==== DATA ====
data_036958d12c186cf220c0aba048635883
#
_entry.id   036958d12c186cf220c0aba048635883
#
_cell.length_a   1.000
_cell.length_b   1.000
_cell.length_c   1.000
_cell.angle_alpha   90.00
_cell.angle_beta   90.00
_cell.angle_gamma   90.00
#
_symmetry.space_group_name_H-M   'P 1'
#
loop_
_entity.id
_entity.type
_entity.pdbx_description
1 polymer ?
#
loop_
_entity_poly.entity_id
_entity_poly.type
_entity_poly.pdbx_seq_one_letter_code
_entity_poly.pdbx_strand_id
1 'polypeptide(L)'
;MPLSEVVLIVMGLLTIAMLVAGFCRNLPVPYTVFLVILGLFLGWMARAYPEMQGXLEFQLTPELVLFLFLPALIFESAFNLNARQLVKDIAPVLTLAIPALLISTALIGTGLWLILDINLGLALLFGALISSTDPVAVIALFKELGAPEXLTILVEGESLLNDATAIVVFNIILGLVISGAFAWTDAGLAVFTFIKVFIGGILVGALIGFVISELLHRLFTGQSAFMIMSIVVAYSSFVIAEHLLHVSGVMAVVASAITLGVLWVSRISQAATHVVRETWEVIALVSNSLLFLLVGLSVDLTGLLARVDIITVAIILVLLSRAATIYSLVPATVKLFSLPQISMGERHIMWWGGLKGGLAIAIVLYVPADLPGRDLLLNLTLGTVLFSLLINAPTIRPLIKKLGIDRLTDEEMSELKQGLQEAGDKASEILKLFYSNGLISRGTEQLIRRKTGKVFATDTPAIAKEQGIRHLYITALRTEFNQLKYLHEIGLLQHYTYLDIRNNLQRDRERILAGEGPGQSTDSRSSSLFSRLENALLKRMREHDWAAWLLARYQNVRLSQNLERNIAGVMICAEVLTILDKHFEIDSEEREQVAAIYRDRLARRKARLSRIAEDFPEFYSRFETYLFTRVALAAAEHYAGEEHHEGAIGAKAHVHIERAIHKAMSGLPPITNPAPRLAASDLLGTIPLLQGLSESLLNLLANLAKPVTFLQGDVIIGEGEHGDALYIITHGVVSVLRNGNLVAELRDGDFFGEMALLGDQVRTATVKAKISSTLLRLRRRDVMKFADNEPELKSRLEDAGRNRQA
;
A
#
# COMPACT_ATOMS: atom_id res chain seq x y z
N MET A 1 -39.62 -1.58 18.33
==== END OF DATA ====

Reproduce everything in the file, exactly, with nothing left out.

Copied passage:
data_036958d12c186cf220c0aba048635883
#
_entry.id   036958d12c186cf220c0aba048635883
#
_cell.length_a   1.000
_cell.length_b   1.000
_cell.length_c   1.000
_cell.angle_alpha   90.00
_cell.angle_beta   90.00
_cell.angle_gamma   90.00
#
_symmetry.space_group_name_H-M   'P 1'
#
loop_
_entity.id
_entity.type
_entity.pdbx_description
1 polymer ?
#
loop_
_entity_poly.entity_id
_entity_poly.type
_entity_poly.pdbx_seq_one_letter_code
_entity_poly.pdbx_strand_id
1 'polypeptide(L)'
;MPLSEVVLIVMGLLTIAMLVAGFCRNLPVPYTVFLVILGLFLGWMARAYPEMQGXLEFQLTPELVLFLFLPALIFESAFNLNARQLVKDIAPVLTLAIPALLISTALIGTGLWLILDINLGLALLFGALISSTDPVAVIALFKELGAPEXLTILVEGESLLNDATAIVVFNIILGLVISGAFAWTDAGLAVFTFIKVFIGGILVGALIGFVISELLHRLFTGQSAFMIMSIVVAYSSFVIAEHLLHVSGVMAVVASAITLGVLWVSRISQAATHVVRETWEVIALVSNSLLFLLVGLSVDLTGLLARVDIITVAIILVLLSRAATIYSLVPATVKLFSLPQISMGERHIMWWGGLKGGLAIAIVLYVPADLPGRDLLLNLTLGTVLFSLLINAPTIRPLIKKLGIDRLTDEEMSELKQGLQEAGDKASEILKLFYSNGLISRGTEQLIRRKTGKVFATDTPAIAKEQGIRHLYITALRTEFNQLKYLHEIGLLQHYTYLDIRNNLQRDRERILAGEGPGQSTDSRSSSLFSRLENALLKRMREHDWAAWLLARYQNVRLSQNLERNIAGVMICAEVLTILDKHFEIDSEEREQVAAIYRDRLARRKARLSRIAEDFPEFYSRFETYLFTRVALAAAEHYAGEEHHEGAIGAKAHVHIERAIHKAMSGLPPITNPAPRLAASDLLGTIPLLQGLSESLLNLLANLAKPVTFLQGDVIIGEGEHGDALYIITHGVVSVLRNGNLVAELRDGDFFGEMALLGDQVRTATVKAKISSTLLRLRRRDVMKFADNEPELKSRLEDAGRNRQA
;
A
#
# COMPACT_ATOMS: atom_id res chain seq x y z
N MET A 1 -39.62 -1.58 18.33